● Immigration. The last time the nation considered immigration reform, in 2006, 52 percent of respondents told Gallup that the priority should be halting the flow of illegal immigration. Just 43 percent preferred to deal with the undocumented immigrants already here. When Gallup asked the same question last July, the numbers had flipped:55 percent thought the focus should be on immigrants already here, while 41 percent said the priority should be strengthening U.S. borders.

●Marijuana. In 2000, just 31 percent of Americans believed marijuana should be legalized, Gallup found, and 64 percent were opposed. The pro-legalization number has since tracked steadily upward. InOctober Gallup polling, 58 percent of respondents favored legalization and just 39 percent were opposed.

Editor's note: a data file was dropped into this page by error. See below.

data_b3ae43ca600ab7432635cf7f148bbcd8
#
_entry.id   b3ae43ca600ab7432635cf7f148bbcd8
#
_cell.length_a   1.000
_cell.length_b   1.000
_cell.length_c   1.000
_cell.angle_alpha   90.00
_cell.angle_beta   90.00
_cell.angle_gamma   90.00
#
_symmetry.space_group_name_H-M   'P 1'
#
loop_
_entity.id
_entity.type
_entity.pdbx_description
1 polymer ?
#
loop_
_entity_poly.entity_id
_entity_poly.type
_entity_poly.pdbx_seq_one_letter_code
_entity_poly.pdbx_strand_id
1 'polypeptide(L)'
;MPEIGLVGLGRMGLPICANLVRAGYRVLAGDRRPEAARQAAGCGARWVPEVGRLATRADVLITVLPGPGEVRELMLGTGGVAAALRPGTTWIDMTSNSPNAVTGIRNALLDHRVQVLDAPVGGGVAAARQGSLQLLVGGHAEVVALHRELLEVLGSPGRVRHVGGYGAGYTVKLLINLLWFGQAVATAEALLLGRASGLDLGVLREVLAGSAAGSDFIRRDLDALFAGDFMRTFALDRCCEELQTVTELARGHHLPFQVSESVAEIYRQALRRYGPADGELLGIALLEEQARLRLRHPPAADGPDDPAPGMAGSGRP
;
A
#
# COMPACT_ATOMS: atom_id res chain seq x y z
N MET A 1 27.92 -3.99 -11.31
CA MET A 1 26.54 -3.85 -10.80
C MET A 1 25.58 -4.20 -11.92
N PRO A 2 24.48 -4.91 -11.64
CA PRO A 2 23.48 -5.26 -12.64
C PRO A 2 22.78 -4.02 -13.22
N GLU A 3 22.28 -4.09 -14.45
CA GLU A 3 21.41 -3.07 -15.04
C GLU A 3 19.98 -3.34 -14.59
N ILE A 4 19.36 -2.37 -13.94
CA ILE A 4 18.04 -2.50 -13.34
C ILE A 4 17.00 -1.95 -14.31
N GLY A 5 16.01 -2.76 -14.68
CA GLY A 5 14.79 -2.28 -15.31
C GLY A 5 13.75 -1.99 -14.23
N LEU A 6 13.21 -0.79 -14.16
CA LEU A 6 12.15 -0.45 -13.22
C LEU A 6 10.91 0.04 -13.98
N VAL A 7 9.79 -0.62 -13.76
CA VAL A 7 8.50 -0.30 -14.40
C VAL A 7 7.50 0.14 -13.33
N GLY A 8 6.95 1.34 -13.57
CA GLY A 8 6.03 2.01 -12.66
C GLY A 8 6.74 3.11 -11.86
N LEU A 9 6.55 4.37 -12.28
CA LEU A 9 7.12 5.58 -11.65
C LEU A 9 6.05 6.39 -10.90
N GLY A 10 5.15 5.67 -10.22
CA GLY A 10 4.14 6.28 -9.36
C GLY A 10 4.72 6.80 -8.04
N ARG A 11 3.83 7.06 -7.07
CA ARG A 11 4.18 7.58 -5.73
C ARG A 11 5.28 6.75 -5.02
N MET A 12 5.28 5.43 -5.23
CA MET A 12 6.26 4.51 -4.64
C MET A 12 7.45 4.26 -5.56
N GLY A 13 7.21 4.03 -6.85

● Big business. Americans have grown more mistrustful of big business since 2002, when 50 percent of respondents told Gallup they were “very or somewhat satisfied” with the influence of major corporations. This number bottomed out at 29 percent in 2011 and 30 percent in 2012.

You really want to prove to me that Americans are more liberal then you really need to tackle the basic issue of scope of government, which is the key political divide.  And here the data is also clear that the answer is no, via Gallup:

2002-2010 Trend: Americans' Perceptions of Federal Government's Power

1992-2010 Trend: Perceptions of Government's Role in Solving Nation's Problems

There’s just no way that Gallup data accords with Rosenthal’s conclusion:

And what are the American people saying? That they’re fed up with political obstructionism and conservative policies that have left the country at a standstill. They want a new direction.

No.  They American people are saying they want more liberal laws on marijuana, immigration, and gays, but they are still largely distrustful of too much power in the federal government.